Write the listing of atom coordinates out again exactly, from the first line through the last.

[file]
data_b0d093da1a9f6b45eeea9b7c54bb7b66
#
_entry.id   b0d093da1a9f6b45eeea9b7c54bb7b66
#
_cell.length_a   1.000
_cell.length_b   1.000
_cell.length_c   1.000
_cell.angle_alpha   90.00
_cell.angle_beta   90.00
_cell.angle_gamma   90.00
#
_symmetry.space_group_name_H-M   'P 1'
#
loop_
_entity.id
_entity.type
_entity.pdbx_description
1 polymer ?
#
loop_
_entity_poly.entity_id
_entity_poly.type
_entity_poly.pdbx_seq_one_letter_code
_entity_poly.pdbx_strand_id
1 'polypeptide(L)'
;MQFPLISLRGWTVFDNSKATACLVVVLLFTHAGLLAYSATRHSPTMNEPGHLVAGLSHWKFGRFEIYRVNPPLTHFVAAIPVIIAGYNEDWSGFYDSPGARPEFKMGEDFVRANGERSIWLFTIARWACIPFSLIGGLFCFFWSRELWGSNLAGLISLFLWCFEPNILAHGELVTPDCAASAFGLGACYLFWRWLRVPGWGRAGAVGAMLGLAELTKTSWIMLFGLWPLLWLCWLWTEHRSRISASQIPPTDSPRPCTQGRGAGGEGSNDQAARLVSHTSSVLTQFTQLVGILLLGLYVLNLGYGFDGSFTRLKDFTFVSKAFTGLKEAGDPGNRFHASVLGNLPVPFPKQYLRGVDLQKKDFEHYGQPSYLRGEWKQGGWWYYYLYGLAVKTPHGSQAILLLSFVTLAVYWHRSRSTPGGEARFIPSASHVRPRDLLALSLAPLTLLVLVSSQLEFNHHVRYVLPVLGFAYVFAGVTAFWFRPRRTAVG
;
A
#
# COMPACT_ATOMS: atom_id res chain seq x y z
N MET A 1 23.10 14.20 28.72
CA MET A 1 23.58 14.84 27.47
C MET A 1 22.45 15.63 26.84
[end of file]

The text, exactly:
data_b0d093da1a9f6b45eeea9b7c54bb7b66
#
_entry.id   b0d093da1a9f6b45eeea9b7c54bb7b66
#
_cell.length_a   1.000
_cell.length_b   1.000
_cell.length_c   1.000
_cell.angle_alpha   90.00
_cell.angle_beta   90.00
_cell.angle_gamma   90.00
#
_symmetry.space_group_name_H-M   'P 1'
#
loop_
_entity.id
_entity.type
_entity.pdbx_description
1 polymer ?
#
loop_
_entity_poly.entity_id
_entity_poly.type
_entity_poly.pdbx_seq_one_letter_code
_entity_poly.pdbx_strand_id
1 'polypeptide(L)'
;MQFPLISLRGWTVFDNSKATACLVVVLLFTHAGLLAYSATRHSPTMNEPGHLVAGLSHWKFGRFEIYRVNPPLTHFVAAIPVIIAGYNEDWSGFYDSPGARPEFKMGEDFVRANGERSIWLFTIARWACIPFSLIGGLFCFFWSRELWGSNLAGLISLFLWCFEPNILAHGELVTPDCAASAFGLGACYLFWRWLRVPGWGRAGAVGAMLGLAELTKTSWIMLFGLWPLLWLCWLWTEHRSRISASQIPPTDSPRPCTQGRGAGGEGSNDQAARLVSHTSSVLTQFTQLVGILLLGLYVLNLGYGFDGSFTRLKDFTFVSKAFTGLKEAGDPGNRFHASVLGNLPVPFPKQYLRGVDLQKKDFEHYGQPSYLRGEWKQGGWWYYYLYGLAVKTPHGSQAILLLSFVTLAVYWHRSRSTPGGEARFIPSASHVRPRDLLALSLAPLTLLVLVSSQLEFNHHVRYVLPVLGFAYVFAGVTAFWFRPRRTAVG
;
A
#
# COMPACT_ATOMS: atom_id res chain seq x y z
N MET A 1 23.10 14.20 28.72
CA MET A 1 23.58 14.84 27.47
C MET A 1 22.45 15.63 26.84